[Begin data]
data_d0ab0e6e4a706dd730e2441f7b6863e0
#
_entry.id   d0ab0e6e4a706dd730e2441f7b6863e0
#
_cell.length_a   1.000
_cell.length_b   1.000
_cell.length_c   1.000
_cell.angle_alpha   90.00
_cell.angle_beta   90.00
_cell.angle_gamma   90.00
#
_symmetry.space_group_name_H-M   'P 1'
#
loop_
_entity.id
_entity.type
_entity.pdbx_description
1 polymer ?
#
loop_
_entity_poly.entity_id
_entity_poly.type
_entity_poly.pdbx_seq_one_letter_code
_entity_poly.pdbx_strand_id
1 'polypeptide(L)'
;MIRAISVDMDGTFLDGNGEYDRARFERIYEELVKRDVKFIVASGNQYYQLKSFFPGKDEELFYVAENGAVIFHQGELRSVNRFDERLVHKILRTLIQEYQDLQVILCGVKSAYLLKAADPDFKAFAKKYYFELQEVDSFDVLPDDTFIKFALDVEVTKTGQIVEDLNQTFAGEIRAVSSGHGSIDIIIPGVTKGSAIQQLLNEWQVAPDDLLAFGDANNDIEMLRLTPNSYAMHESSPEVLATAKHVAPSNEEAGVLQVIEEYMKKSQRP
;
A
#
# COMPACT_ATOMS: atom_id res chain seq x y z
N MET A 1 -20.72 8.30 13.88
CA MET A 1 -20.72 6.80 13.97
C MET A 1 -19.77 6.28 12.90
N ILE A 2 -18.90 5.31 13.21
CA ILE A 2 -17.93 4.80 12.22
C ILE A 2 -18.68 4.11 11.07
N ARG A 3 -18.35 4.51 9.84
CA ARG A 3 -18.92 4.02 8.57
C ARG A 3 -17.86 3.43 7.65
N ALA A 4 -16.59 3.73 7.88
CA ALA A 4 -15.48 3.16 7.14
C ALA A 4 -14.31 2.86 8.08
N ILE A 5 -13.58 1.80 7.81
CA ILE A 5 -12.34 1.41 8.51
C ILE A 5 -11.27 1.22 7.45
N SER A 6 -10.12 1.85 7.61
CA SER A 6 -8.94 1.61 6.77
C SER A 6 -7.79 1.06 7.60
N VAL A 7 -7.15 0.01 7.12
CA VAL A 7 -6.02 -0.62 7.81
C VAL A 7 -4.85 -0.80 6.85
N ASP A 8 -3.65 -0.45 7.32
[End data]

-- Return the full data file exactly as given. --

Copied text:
data_d0ab0e6e4a706dd730e2441f7b6863e0
#
_entry.id   d0ab0e6e4a706dd730e2441f7b6863e0
#
_cell.length_a   1.000
_cell.length_b   1.000
_cell.length_c   1.000
_cell.angle_alpha   90.00
_cell.angle_beta   90.00
_cell.angle_gamma   90.00
#
_symmetry.space_group_name_H-M   'P 1'
#
loop_
_entity.id
_entity.type
_entity.pdbx_description
1 polymer ?
#
loop_
_entity_poly.entity_id
_entity_poly.type
_entity_poly.pdbx_seq_one_letter_code
_entity_poly.pdbx_strand_id
1 'polypeptide(L)'
;MIRAISVDMDGTFLDGNGEYDRARFERIYEELVKRDVKFIVASGNQYYQLKSFFPGKDEELFYVAENGAVIFHQGELRSVNRFDERLVHKILRTLIQEYQDLQVILCGVKSAYLLKAADPDFKAFAKKYYFELQEVDSFDVLPDDTFIKFALDVEVTKTGQIVEDLNQTFAGEIRAVSSGHGSIDIIIPGVTKGSAIQQLLNEWQVAPDDLLAFGDANNDIEMLRLTPNSYAMHESSPEVLATAKHVAPSNEEAGVLQVIEEYMKKSQRP
;
A
#
# COMPACT_ATOMS: atom_id res chain seq x y z
N MET A 1 -20.72 8.30 13.88
CA MET A 1 -20.72 6.80 13.97
C MET A 1 -19.77 6.28 12.90
N ILE A 2 -18.90 5.31 13.21
CA ILE A 2 -17.93 4.80 12.22
C ILE A 2 -18.68 4.11 11.07
N ARG A 3 -18.35 4.51 9.84
CA ARG A 3 -18.92 4.02 8.57
C ARG A 3 -17.86 3.43 7.65
N ALA A 4 -16.59 3.73 7.88
CA ALA A 4 -15.48 3.16 7.14
C ALA A 4 -14.31 2.86 8.08
N ILE A 5 -13.58 1.80 7.81
CA ILE A 5 -12.34 1.41 8.51
C ILE A 5 -11.27 1.22 7.45
N SER A 6 -10.12 1.85 7.61
CA SER A 6 -8.94 1.61 6.77
C SER A 6 -7.79 1.06 7.60
N VAL A 7 -7.15 0.01 7.12
CA VAL A 7 -6.02 -0.62 7.81
C VAL A 7 -4.85 -0.80 6.85
N ASP A 8 -3.65 -0.45 7.32